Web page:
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Neuroendocrine Prostate Cancer

Agarwal

This month, Prostatepedia is talking about neuroendocrine prostate cancer, an aggressive form of the disease.

Dr. Neeraj Agarwal,e Director of the Genitourinary Oncology Program in the Oncology Division, the Co-Leader of the Urologic Oncology Multidisciplinary Program, and the Associate Director of Clinical Trials at the Huntsman Cancer Institute at the University of Utah, offers his insights into this month’s discussions.

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Until 2010, the only drug treatment we had for advanced prostate cancer was chemotherapy with Taxotere (docetaxel). Since then, we have seen the advent of many new drugs, including the drugs to target androgen signaling. Androgen signaling is a critical player in prostate cancer progression. Testosterone is needed for prostate cancer as a fuel; testosterone interacts with the androgen receptor, which is necessary for transcription within the prostate cancer cells.

These drugs induce a deeper blockage of androgen signaling. They include Zytiga (abiraterone) with prednisone, which diminishes the production of testosterone within the prostate cancer cells and adrenal glands, and Xtandi (enzalutamide), which is a next-generation androgen receptor blocker. We also have several new drugs that target androgen signaling in similar fashions such as apalutamide (ARN-509), and darolutamide (ODM-201).

However, over the past five years, we have observed that literally every patient experiences disease progression on these newer androgen signaling targeting drugs. When they progress, some unique features are seen. In approximately 25% of these patients, their PSA values do not necessarily go up in proportion to their disease burden, while their scans show disease progression. This phenomenon is what we now call androgen indifferent prostate cancer, or neuroendocrine prostate cancer.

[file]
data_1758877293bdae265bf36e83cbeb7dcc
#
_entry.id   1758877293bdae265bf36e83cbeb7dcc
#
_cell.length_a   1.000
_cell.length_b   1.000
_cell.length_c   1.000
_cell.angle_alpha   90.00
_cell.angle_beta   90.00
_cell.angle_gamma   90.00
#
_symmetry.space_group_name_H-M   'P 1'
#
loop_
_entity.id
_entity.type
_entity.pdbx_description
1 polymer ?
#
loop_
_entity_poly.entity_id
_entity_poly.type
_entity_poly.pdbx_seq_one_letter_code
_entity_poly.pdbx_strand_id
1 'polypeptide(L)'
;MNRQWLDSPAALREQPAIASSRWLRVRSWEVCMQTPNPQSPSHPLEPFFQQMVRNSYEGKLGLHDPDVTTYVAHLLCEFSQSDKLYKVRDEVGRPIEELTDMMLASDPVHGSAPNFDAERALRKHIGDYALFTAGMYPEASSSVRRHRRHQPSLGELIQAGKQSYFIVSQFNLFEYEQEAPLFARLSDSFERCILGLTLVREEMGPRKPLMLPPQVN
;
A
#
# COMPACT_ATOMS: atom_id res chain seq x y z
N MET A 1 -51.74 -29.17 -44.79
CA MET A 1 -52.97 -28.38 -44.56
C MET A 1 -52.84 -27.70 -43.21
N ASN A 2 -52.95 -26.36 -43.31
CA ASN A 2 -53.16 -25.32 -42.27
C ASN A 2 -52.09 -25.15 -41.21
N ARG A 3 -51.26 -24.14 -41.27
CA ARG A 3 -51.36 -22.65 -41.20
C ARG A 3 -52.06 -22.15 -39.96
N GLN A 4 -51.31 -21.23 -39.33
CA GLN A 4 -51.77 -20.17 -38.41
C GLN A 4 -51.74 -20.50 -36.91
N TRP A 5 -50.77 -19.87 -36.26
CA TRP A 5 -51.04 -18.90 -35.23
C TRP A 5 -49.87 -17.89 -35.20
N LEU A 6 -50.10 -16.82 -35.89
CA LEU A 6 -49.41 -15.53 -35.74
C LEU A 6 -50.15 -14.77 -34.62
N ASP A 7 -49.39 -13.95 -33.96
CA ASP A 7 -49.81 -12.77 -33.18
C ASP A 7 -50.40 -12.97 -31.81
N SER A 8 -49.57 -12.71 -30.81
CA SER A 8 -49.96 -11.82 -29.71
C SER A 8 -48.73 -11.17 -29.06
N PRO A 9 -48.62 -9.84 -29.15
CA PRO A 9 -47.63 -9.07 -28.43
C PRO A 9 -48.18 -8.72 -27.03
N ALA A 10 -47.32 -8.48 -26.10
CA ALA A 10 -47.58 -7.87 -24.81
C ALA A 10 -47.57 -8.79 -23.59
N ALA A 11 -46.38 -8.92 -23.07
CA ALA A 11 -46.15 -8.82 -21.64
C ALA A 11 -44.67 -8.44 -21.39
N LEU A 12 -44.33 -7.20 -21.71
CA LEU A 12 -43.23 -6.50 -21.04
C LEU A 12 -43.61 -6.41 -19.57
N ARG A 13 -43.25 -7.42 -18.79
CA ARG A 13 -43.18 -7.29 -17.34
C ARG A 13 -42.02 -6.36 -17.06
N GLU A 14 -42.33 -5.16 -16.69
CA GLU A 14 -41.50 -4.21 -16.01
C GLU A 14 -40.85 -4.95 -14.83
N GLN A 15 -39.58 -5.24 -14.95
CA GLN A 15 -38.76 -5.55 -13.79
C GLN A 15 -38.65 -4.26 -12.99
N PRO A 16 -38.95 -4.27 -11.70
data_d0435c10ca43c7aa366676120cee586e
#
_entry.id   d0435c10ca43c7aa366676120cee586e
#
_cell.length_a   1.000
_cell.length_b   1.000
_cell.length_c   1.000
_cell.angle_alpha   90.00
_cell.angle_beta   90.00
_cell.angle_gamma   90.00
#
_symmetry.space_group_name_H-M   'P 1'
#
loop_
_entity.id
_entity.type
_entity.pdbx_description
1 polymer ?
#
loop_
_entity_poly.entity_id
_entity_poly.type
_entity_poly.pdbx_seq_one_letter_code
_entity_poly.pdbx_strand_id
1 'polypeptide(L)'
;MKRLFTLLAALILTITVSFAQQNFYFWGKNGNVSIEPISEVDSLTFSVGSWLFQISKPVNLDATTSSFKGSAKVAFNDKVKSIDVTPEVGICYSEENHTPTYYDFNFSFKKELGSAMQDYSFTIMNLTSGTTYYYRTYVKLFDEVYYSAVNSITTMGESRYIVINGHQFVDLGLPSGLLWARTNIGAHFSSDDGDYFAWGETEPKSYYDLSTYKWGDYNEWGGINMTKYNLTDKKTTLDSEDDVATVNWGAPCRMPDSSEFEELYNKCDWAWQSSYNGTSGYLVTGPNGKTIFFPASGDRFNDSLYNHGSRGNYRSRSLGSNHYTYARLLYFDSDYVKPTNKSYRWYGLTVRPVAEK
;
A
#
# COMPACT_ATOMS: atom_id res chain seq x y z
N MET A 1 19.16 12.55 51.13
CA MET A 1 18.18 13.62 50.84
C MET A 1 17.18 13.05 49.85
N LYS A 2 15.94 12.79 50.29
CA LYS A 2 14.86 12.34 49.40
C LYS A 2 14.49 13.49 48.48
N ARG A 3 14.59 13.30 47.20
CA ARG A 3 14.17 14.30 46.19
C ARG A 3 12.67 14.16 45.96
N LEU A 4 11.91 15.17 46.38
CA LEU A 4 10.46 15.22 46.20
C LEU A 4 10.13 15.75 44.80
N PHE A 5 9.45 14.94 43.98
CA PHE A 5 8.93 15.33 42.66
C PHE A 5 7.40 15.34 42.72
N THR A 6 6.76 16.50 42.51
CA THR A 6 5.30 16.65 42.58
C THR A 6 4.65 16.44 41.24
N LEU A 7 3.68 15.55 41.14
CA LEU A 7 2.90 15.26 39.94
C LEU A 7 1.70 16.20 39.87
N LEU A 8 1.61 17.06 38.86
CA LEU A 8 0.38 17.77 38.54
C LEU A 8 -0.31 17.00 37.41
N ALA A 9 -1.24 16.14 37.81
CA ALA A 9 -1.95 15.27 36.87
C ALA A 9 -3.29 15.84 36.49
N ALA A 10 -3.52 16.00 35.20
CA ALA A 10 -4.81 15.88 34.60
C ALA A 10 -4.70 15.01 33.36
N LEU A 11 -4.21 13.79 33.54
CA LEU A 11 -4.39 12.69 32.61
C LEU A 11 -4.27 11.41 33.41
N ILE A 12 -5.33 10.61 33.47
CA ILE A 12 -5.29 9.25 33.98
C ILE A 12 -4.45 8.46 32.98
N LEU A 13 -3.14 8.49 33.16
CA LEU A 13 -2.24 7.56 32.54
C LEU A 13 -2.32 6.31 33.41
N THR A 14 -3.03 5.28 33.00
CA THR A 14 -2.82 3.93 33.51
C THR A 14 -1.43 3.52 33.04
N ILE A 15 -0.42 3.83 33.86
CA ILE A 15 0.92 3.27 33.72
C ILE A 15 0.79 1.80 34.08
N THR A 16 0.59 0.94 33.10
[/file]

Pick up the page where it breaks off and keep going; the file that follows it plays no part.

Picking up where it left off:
Neuroendocrine or androgen indifferent prostate cancer existed in the past. A small number of patients—maybe 5%—have neuroendocrine disease from the day they come in for their first biopsy. But now, as these patients are living longer, courtesy of the new androgen signaling inhibitors, the prevalence of neuroendocrine prostate cancer has been increasing steadily. These patients do not really respond well to further manipulation of androgen signaling.

We don’t have standard guidelines in place to diagnose neuroendocrine or androgen-indifferent prostate cancer, so physicians are not always sure what to do when they see this unusual presentation of prostate cancer. Many renowned experts, such as Dr. Ana Aparicio or Dr. Himisha Beltran who are featured this month in Prostatepedia, are working on diagnosis, treatment, and establishing biomarkers for these patients.

From a clinician’s perspective, I can tell a patient has neuroendocrine or androgen-indifferent prostate cancer when I notice disease progression on the scans with disproportionally low PSA levels, and an increase in other tumor markers, such as LDH (lactate dehydrogenase) and alkaline phosphatase.

If you notice these features I recommend consulting with an expert who specializes in neuroendocrine type prostate cancer. Seek out an NCI-designated comprehensive cancer center where oncologists are specializing in prostate cancer, and are likely going to be more familiar with this form of prostate cancer.

I think it’s worth spending extra time, money, and effort up front for the correct diagnosis and a more appropriate treatment plan.

Subscribe to read Dr. Aparicio and Dr. Beltran’s comments on neuroendocrine prostate cancer.


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Xtandi V. Zytiga: Cognitive Effects?